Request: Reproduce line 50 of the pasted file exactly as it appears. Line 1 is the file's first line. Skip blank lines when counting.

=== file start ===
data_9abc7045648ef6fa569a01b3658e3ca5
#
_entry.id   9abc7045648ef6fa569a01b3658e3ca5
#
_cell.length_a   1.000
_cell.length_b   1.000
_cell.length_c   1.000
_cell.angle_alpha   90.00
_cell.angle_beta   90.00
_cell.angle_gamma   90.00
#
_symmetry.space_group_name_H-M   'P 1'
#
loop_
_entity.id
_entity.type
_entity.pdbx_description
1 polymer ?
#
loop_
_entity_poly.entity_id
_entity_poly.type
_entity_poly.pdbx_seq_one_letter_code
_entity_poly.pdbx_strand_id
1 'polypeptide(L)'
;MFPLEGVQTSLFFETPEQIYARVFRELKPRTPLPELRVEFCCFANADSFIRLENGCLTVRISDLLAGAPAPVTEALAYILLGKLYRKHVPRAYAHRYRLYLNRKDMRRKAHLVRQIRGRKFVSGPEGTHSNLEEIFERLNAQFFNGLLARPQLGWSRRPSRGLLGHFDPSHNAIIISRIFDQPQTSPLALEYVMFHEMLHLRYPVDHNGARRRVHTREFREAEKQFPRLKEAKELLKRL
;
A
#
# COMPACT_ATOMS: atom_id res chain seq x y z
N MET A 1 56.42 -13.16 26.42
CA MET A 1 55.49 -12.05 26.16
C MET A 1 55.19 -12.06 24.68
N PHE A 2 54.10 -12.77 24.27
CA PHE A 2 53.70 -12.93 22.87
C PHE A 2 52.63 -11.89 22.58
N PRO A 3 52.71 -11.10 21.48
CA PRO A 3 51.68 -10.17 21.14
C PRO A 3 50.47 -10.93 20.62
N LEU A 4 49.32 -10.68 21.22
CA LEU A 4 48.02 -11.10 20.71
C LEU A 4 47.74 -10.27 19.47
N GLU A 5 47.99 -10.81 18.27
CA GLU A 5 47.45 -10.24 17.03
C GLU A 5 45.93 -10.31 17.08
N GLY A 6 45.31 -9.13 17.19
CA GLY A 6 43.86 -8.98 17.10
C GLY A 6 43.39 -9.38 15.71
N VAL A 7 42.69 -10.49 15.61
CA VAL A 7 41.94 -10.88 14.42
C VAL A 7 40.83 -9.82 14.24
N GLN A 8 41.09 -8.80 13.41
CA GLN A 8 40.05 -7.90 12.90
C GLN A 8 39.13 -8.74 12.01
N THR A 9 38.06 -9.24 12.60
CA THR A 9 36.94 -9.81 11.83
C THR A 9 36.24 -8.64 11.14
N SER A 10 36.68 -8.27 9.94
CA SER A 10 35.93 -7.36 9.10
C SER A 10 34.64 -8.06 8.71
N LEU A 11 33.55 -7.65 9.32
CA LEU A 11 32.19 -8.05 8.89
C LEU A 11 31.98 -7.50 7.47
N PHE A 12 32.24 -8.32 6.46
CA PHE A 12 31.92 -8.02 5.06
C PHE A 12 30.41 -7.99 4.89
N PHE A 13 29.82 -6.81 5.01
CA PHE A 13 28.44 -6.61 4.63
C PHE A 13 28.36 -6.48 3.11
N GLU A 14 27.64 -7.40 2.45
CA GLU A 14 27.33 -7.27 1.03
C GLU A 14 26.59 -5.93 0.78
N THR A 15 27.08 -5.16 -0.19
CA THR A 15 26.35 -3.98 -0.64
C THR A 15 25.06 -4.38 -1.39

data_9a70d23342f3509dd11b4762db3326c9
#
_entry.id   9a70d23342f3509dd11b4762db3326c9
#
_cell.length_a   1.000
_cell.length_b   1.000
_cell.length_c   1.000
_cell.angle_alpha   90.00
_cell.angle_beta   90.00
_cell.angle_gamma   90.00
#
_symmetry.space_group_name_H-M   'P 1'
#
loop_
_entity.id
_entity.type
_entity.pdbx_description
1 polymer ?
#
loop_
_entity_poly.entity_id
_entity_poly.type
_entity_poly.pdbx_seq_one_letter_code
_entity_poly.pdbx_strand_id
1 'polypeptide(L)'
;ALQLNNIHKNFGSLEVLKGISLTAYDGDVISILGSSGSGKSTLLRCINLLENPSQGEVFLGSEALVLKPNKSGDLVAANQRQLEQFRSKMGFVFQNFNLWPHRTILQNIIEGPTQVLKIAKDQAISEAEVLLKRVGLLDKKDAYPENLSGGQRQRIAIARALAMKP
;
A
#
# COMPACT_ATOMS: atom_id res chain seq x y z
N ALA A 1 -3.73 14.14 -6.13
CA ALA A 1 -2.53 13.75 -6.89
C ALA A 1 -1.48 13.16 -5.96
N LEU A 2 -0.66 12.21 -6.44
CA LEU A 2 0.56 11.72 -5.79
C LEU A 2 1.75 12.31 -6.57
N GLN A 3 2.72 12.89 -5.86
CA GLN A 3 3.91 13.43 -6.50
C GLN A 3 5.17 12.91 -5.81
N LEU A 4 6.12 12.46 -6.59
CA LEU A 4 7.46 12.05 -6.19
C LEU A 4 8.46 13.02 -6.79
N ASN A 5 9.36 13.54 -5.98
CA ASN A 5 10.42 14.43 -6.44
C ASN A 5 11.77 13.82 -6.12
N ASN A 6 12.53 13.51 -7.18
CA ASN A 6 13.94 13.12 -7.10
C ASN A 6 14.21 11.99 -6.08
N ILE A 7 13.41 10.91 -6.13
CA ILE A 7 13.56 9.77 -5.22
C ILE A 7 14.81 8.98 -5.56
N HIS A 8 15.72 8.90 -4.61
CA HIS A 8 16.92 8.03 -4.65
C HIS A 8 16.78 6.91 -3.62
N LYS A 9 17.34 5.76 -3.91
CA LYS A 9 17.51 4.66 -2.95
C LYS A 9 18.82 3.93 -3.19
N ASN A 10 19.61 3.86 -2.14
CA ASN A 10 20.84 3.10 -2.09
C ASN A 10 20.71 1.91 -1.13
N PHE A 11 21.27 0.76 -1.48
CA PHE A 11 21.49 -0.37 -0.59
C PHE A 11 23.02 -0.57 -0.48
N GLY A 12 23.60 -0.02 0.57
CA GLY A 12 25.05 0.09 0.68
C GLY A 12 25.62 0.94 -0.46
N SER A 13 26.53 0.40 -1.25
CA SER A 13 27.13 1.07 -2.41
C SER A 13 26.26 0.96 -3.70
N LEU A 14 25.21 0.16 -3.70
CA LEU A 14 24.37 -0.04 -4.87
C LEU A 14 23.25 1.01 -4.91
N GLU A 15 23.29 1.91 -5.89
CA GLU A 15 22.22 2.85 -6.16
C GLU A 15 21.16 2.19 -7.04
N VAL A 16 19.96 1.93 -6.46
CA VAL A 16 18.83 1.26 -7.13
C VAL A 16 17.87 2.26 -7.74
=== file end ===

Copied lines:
CA VAL A 7 41.94 -10.88 14.42